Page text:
The two Spains of truth

The two Spains of truth

The traditional view of the weight of the State in an economy measures this in terms of three basic variables: the ratio public expenditure / GDP, taxes / GDP and regulations. From this point of view, the expansion of state activity has been defended and defended, since Spain has a fiscal pressure and Public Administration spending that is lower than the average for the EU and the Eurozone. Independently of that reasoning leads to assume that the current European social-economic model is an example, which is more than debatable in view of its evolution during the last three decades and its inability to adapt to new economic realities, There is a different way of approaching this issue that offers a very different picture from that of conventional wisdom.

Specifically, in Spain there is a growing gap between those who obtain their income from the market and those who receive it from the public sector. This constitutes an important burden to achieve a sustained increase in GDP per capita and the welfare of citizens. The aggregate of public employees, unemployed and pensioners adds almost fourteen million people who live off the public coffers compared to a few more than thirteen who work in the private sector. This situation will tend to worsen in the coming years-decades due to the aging of the population and its upward effect on disbursements in retirement, health or dependency to cite some emblematic examples. This trajectory does not seem the best to configure a dynamic economy and a just society.

Any critical observer will object that many of the people included in these groups also pay taxes and, therefore, contribute to finance the activities they perform. This is true, but if you subtract the taxes paid by them from what they cost, the balance is not very positive. If the calculation is made to see the annual net cost for each employee of the private sector of those who extract their remuneration from the State would be 19,127.1 euros per year. This is the conclusion of the report "Spanish Economy: The Two Spains of truth" recently published by Freemarket. In addition, the average salary of public employees is 37% higher than that of those employed in the market. If it is valued that, as a rule, productivity is higher in the private economy than in the public one, this fact is quite striking.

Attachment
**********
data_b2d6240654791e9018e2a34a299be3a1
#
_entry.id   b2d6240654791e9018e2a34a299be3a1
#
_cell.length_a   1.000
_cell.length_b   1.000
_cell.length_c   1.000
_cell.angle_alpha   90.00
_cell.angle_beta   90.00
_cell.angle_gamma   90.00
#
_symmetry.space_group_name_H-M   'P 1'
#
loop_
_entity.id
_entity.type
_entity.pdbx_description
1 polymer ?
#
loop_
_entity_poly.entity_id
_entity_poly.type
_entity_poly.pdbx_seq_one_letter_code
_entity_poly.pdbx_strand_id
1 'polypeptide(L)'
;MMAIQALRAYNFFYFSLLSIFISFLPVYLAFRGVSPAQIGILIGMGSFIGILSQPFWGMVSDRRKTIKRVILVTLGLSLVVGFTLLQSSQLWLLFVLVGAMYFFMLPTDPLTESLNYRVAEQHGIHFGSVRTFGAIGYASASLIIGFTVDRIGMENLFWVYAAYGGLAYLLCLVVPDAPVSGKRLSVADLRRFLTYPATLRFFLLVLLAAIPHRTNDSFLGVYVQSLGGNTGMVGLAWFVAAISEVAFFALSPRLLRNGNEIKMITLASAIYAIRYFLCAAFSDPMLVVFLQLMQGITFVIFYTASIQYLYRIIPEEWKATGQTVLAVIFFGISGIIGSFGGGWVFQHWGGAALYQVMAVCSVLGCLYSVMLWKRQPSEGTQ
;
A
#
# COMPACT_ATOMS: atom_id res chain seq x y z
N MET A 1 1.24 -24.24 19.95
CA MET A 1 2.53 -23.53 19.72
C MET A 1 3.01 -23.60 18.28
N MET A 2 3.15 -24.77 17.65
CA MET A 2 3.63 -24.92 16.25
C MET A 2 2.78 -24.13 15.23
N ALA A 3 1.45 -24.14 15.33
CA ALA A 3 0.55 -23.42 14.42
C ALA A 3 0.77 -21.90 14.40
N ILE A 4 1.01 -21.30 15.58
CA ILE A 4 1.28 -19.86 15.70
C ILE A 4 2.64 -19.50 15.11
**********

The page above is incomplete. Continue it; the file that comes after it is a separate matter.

This situation is logical. Efficiency and productivity gains in sectors not subject to competition are by definition or, better, tend to be lower than those in which they exist. The vast majority of social programs are provided under a monopoly regime, which eliminates the incentives to make efficient use of resources. In parallel, the budgetary gains achieved by this type of policy have more repercussions in salary increases than in an improvement in quality. In short, this is the expression of the so-called Baumol Law, namely, the labor-intensive sectors without competitive pressure have low productivity. This means, for example, that the introduction of public / private competition in many fields now monopolized by the Administration would be an effective step towards an improvement in the quality-cost ratio of numerous public programs.

In short, a socio-economic structure in which more people of the State live than of the market does not seem reasonable. Nor is this situation justified by the efficiency of the Spanish public sector which is manifestly improvable or, to put it in other terms, that in view of the information available does not manage with the desirable effectiveness the enormous resources placed at its disposal. In addition, the unstoppable growth of the number of pensioners and their cost is already a problem of the first magnitude that will become inexorably worse in the future. Everything pointed out poses the urgent need to undertake a profound reform of the Spanish public sector and is a good call for those who still think that raising spending, taxes and public employment is the right way for the economy to grow, generate employment and be competitive. .

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